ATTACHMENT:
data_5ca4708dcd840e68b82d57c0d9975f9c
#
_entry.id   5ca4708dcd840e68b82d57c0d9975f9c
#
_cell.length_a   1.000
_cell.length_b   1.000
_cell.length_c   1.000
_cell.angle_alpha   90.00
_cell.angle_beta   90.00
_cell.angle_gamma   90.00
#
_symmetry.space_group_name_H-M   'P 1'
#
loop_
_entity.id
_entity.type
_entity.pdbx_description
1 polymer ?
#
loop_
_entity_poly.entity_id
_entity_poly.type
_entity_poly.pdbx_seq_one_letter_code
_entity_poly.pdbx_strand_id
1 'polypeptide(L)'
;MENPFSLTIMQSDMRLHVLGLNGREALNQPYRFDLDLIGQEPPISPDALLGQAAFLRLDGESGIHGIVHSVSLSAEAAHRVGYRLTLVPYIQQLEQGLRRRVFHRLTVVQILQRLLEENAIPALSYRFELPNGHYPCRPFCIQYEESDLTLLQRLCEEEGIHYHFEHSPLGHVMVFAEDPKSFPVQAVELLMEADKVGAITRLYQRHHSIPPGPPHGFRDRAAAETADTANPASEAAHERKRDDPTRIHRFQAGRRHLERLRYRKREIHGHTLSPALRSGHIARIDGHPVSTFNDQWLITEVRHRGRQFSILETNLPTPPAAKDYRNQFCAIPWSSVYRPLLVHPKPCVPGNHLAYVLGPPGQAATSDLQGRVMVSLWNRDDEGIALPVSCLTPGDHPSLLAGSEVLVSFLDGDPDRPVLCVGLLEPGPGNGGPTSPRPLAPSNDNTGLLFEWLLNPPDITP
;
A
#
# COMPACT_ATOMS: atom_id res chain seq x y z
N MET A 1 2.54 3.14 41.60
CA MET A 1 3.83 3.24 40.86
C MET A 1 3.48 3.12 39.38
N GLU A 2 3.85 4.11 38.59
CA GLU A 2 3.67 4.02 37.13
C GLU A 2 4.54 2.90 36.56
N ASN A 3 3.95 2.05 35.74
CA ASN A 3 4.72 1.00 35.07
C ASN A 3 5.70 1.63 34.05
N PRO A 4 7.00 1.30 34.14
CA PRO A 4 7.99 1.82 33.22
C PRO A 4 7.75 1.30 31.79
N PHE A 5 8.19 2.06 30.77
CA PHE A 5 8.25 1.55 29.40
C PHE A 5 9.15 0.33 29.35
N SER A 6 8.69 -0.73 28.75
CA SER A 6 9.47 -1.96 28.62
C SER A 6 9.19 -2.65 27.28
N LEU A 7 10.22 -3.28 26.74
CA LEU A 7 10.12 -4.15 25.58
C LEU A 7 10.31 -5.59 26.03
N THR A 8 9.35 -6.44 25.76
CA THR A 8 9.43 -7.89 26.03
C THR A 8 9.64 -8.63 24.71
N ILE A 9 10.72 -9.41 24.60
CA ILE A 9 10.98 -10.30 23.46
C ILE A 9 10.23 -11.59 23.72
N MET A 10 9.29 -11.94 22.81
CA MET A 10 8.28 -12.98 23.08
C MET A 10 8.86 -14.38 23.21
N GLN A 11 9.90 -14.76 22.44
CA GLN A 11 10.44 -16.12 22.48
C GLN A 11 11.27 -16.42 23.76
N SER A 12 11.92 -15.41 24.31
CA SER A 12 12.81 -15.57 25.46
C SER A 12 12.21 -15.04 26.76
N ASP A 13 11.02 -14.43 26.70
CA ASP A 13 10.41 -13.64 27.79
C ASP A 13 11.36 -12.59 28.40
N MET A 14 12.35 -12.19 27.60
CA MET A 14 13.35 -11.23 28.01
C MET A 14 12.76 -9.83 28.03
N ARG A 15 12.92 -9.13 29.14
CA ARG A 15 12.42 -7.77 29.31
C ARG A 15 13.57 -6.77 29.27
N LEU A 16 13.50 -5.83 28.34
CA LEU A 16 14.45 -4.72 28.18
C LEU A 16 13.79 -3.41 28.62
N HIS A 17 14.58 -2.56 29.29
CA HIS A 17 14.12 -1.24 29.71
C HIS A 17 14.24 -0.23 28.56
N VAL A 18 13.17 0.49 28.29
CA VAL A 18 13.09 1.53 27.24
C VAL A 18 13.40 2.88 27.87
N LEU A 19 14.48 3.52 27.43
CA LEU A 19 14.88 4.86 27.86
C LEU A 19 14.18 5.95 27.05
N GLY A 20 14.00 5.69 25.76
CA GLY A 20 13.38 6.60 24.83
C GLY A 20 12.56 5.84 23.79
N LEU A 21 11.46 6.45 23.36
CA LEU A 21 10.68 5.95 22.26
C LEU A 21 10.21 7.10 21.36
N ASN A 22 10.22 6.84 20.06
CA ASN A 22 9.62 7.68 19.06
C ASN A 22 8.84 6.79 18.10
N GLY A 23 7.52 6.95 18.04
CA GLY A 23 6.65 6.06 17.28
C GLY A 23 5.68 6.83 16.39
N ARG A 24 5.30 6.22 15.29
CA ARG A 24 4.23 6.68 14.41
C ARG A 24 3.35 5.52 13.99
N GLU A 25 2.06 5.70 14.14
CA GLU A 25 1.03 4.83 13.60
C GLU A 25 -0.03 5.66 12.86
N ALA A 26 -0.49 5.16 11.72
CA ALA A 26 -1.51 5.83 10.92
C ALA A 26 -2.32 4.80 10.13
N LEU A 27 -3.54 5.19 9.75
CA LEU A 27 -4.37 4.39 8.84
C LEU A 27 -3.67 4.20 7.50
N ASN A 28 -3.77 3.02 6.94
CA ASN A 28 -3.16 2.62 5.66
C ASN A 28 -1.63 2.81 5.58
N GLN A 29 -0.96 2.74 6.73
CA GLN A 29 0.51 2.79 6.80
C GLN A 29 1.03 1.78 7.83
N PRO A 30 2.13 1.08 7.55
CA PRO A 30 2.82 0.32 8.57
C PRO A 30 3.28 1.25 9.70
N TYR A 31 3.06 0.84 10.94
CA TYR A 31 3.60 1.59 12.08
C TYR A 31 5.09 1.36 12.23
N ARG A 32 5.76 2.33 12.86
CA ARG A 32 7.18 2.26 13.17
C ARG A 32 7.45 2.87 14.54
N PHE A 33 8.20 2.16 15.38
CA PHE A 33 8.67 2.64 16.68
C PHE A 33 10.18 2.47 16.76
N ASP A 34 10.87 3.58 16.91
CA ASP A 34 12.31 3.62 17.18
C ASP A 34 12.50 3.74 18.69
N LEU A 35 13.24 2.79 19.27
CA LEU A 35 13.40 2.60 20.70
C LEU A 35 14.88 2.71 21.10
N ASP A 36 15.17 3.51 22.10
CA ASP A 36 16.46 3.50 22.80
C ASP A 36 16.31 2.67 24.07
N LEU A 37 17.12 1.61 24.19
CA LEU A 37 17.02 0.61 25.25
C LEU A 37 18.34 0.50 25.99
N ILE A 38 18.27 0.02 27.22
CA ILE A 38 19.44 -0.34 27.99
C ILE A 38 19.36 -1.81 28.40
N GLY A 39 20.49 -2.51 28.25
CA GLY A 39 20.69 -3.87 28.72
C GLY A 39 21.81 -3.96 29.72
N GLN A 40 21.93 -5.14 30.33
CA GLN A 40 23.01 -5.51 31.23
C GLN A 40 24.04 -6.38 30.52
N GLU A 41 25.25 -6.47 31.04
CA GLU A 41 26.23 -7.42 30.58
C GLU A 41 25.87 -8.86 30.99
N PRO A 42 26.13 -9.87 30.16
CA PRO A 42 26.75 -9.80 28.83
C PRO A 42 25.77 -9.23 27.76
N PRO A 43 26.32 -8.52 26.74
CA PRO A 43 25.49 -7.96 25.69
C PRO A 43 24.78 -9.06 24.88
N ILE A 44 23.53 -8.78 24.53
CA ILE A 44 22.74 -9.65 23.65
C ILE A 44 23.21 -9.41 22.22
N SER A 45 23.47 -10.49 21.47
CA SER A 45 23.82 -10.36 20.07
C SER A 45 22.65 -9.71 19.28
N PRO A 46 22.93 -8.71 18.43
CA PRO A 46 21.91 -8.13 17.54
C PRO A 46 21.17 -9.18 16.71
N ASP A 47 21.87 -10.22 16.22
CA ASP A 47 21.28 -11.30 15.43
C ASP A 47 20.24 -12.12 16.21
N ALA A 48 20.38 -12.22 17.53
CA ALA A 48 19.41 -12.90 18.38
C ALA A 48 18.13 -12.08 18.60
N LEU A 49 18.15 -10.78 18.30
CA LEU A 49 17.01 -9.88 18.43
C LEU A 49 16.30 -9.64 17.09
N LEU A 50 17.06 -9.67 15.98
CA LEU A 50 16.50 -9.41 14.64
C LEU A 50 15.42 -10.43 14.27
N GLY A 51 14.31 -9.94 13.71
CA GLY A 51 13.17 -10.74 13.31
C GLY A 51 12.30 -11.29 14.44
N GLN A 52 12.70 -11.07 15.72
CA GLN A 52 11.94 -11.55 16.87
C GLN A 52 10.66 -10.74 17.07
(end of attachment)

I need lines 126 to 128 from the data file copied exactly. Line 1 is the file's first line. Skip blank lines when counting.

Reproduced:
C ARG A 32 7.45 2.87 14.54
N PHE A 33 8.20 2.16 15.38
CA PHE A 33 8.67 2.64 16.68